Thirteen of Saskatchewan's 14 MPs were among the 62 Conservatives who voted against a federal bill that would ban conversion therapy.
Michael Kram, Conservative MP for Regina—Wascana, was the only outlier from the province when he voted in favour of Bill C-6, which proposes changes to the Criminal Code that would outlaw conversion therapy and make it illegal to subject children to it.
"This is one issue I heard a considerable amount from my constituents about, and the consensus seems to be overwhelming that nobody is in favour of forced conversion therapy," said Kram. "That is the feedback I got from my riding, and that matches my personal view."
Those who voted against the federal bill in the House of Commons include three Saskatoon MPs who represent a community where conversion therapy has already been banned on a municipal level.
CBC reached out to the three Saskatoon MPs following their vote in the House of Commons.
In an emailed statement, a spokesperson for MP Brad Redekopp, who represents Saskatoon—West, said "MP Redekopp's vote speaks for itself."
Saskatoon—Grasswood MP Kevin Waugh and Saskatoon—University MP Corey Tocher did not respond to a request for comment.
Dr. Kristopher Wells, Canada research chair for the public understanding of sexual and gender minority youth at MacEwan University, said it wasn't just Saskatoon MPs who strayed away from the municipalities they represent.
MPs representing ridings in Edmonton and St. Albert — where conversion therapy has also been banned on the municipal level — voted against Bill C-6.
"It's really a gut-check moment to see who we elect, and in this case they're obviously really out of step with their constituents when their own municipalities are showing the leadership that they're failing to provide," Wells said.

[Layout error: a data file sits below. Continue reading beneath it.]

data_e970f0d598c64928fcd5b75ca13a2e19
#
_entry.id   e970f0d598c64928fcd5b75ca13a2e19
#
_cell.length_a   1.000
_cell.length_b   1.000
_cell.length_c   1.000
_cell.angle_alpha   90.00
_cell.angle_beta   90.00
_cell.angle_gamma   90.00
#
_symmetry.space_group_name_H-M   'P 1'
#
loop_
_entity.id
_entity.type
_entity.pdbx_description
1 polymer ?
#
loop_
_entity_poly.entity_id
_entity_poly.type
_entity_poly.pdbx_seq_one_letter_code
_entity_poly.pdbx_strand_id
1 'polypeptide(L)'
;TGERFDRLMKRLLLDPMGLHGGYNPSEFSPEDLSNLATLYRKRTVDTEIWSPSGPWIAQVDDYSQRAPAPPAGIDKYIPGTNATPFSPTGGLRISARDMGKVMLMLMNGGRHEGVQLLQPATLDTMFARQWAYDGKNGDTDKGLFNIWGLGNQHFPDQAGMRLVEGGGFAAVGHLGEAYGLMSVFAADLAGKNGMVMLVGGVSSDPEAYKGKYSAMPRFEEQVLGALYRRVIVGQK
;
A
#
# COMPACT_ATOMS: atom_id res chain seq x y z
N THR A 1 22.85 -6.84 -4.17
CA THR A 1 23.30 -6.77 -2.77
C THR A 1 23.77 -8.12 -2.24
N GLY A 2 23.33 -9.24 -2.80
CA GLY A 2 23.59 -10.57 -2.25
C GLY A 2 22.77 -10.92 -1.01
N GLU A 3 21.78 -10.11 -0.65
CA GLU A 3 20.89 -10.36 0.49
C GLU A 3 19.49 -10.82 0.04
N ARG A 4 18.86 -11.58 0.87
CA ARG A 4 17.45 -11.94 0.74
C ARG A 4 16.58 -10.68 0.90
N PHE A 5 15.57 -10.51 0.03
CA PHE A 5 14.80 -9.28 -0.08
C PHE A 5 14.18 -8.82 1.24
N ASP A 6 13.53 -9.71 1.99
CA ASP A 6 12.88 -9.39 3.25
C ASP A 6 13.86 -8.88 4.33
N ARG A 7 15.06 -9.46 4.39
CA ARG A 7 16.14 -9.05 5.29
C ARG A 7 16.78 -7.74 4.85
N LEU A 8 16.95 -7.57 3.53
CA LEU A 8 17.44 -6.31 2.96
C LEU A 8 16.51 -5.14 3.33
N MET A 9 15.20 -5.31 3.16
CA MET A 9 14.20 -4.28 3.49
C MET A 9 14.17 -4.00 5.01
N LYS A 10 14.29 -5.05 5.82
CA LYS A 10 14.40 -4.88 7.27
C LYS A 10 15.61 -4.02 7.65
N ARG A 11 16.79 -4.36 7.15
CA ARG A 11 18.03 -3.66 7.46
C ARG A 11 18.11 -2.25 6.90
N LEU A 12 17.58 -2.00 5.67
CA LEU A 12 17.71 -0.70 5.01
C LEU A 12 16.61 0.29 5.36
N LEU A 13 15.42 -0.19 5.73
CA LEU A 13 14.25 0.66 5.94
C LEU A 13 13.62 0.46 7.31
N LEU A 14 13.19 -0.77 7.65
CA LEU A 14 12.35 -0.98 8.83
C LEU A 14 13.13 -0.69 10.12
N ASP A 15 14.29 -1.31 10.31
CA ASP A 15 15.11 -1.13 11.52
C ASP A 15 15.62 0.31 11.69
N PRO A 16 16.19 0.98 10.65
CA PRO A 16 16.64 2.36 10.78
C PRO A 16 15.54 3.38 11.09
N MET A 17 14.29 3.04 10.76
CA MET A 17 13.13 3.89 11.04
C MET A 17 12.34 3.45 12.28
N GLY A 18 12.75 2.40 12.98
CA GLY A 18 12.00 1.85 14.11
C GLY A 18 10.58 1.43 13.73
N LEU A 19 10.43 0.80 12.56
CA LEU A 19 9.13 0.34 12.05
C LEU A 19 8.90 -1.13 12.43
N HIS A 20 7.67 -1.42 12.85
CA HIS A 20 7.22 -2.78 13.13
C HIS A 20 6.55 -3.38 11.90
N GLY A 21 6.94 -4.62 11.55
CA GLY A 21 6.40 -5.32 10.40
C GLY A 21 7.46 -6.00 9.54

The Trudeau government tabled the bill in the House of Commons in October 2020. It was adopted on third reading earlier this month, despite strong resistance from some Conservative MPs.
It reached second reading in the Senate on Monday before being referred to the committee on legal and constitutional affairs. The Senate is not scheduled to return until September 20 at the earliest.
Fifty-one Conservative MPs, including Conservative Party Leader Erin O'Toole, voted in favour of the bill.
WATCH | Frustration rises now that Bill C-6 may not receive royal assent before the Senate breaks for summer
Those opposed to the legislation have said the bill does not adequately define conversion therapy, meaning it risks banning "voluntary conversations" about sexuality.
"Conservatives are committed to ensuring protections are in place to ban conversion therapy in Canada and that the law targets coercive practices, and not conversations, as the Justice Department says the bill is intended to do," said Warren Steinley, MP for Regina—Lewvan in an emailed statement.
"As it is written, this legislation greatly oversteps its original intent. It amounts to more government intrusion on the lives of Canadians. Parents who are trying to do the best for their children are now faced with criminal charges for having a discussion."
The Canadian Psychological Association refers to conversion therapy as a type of pseudoscience, as there is no scientific research to support the efficacy of the practice.
In its official policy, the association says, "there is no evidence that the negative effects of conversion or reparative therapy counterbalance any distress caused by the social stigma and prejudice these individuals may experience."
Wells said people are often shocked to learn conversion therapy still occurs in Canada, sometimes in the form of exorcisms.
"There is a strong support for government legislation at all levels to eradicate a practice that is considered akin to torture," Wells said.
WATCH | Liberals' conversion therapy bill fails to pass the Senate before summer break
With the senate adjourned for the summer, Bill C-6 remains in limbo. If an election is called and Parliament is dissolved, the bill will die on the floor without passing.
"We can never underestimate the power of municipal leadership to lead change and at the end of the day we live in cities we live in communities and the bylaws and legislation matters," Wells said.
"It impacts our everyday lives, our safety, our sense of belonging, and inclusiveness."